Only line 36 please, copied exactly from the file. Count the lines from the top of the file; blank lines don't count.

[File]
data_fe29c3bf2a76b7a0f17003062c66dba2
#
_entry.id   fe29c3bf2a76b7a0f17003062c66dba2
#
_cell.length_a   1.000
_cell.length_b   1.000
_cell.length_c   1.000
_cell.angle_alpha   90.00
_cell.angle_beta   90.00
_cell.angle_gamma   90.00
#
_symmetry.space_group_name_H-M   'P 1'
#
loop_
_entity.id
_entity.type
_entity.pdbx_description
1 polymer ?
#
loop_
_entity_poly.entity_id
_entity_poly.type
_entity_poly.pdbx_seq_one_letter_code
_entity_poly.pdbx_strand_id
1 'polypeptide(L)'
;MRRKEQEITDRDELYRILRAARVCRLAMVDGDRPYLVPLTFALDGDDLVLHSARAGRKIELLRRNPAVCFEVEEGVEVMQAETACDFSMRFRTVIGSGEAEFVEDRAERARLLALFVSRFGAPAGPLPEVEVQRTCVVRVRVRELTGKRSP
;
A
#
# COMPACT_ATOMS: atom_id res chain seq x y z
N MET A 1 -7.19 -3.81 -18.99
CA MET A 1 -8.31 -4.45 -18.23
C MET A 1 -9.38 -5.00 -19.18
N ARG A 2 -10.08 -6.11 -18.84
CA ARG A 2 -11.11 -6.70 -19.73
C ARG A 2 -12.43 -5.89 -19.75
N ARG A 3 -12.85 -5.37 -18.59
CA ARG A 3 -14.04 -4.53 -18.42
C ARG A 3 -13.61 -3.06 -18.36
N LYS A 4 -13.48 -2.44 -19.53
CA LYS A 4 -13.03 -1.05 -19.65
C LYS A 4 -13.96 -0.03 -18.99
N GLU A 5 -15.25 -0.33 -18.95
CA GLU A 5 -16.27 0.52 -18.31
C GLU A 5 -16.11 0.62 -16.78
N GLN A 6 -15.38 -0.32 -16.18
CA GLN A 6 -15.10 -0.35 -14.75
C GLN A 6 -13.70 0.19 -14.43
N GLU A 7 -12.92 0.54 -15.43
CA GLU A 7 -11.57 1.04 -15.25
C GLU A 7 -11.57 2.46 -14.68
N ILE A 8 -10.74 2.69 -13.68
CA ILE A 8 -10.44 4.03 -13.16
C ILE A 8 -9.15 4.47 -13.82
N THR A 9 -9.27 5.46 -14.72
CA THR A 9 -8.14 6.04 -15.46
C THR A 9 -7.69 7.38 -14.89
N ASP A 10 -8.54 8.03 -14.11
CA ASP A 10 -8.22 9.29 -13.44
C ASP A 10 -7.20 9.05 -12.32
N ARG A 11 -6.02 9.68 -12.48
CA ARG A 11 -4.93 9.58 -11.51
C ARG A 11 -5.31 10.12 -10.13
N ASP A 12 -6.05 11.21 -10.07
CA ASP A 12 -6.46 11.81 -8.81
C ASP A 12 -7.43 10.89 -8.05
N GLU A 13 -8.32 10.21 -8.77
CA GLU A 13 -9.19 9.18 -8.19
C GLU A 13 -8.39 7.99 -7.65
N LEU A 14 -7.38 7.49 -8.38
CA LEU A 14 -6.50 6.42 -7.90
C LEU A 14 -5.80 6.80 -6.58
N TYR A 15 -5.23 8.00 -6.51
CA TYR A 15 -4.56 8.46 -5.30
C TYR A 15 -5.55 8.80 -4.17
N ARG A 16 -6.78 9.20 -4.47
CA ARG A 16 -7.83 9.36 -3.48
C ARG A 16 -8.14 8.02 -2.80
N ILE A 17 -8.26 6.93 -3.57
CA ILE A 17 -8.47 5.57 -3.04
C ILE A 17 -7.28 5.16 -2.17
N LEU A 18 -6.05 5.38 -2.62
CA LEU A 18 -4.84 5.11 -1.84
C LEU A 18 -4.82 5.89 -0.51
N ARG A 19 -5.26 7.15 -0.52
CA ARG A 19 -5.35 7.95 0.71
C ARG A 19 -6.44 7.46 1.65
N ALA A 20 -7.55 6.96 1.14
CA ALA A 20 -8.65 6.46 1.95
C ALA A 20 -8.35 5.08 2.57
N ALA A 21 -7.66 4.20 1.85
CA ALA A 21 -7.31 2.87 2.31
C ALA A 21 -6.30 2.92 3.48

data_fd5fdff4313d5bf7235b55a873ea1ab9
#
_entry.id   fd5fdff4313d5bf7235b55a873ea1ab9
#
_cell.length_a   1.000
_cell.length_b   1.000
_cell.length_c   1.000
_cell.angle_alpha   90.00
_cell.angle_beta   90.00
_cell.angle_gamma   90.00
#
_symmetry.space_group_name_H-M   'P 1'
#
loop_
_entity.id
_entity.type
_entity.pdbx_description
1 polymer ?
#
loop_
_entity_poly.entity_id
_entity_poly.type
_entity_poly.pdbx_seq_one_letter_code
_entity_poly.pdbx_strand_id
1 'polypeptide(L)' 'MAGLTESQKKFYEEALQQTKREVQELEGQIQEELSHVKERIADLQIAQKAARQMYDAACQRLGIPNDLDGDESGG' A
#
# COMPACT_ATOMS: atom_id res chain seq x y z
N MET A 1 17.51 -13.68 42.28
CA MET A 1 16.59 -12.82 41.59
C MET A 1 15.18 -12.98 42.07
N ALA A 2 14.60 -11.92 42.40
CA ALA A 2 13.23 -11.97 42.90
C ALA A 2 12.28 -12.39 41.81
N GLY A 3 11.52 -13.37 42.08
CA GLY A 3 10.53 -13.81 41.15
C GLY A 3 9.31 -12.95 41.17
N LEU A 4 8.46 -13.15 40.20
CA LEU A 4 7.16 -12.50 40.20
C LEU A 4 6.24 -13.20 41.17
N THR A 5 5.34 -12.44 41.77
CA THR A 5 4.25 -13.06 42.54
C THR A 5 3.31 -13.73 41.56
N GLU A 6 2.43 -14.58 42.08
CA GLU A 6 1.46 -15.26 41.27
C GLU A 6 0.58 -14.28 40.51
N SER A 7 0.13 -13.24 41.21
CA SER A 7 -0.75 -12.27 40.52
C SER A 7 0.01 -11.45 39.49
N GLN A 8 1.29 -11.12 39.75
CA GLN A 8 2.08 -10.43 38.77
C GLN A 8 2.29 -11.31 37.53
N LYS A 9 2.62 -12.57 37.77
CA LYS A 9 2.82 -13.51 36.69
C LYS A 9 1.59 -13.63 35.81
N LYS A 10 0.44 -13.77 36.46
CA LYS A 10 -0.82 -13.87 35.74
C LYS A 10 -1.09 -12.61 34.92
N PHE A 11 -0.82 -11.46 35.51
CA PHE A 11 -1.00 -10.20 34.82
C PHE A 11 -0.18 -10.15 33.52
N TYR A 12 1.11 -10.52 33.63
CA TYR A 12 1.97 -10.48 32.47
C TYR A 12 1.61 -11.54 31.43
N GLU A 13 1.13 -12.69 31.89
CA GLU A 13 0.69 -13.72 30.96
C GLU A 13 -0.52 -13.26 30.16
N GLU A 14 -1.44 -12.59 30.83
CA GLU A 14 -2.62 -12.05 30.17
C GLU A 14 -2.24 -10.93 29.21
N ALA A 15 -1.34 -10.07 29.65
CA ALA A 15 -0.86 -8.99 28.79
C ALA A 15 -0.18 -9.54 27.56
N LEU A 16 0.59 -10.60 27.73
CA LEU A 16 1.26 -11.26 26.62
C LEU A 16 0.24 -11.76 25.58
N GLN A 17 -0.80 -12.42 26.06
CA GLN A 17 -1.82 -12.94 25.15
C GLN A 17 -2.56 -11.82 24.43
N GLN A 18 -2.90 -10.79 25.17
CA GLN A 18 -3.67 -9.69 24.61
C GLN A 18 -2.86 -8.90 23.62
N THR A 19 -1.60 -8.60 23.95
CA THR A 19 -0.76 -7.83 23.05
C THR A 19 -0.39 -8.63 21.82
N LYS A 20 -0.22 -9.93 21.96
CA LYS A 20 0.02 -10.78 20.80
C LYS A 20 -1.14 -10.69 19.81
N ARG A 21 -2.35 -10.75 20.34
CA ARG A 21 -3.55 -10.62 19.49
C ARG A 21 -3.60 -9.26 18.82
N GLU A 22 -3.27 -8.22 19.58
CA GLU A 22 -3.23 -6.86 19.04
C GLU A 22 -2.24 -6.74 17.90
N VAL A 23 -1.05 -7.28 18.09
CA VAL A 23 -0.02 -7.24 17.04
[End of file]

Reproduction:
C ARG A 2 -12.43 -5.89 -19.75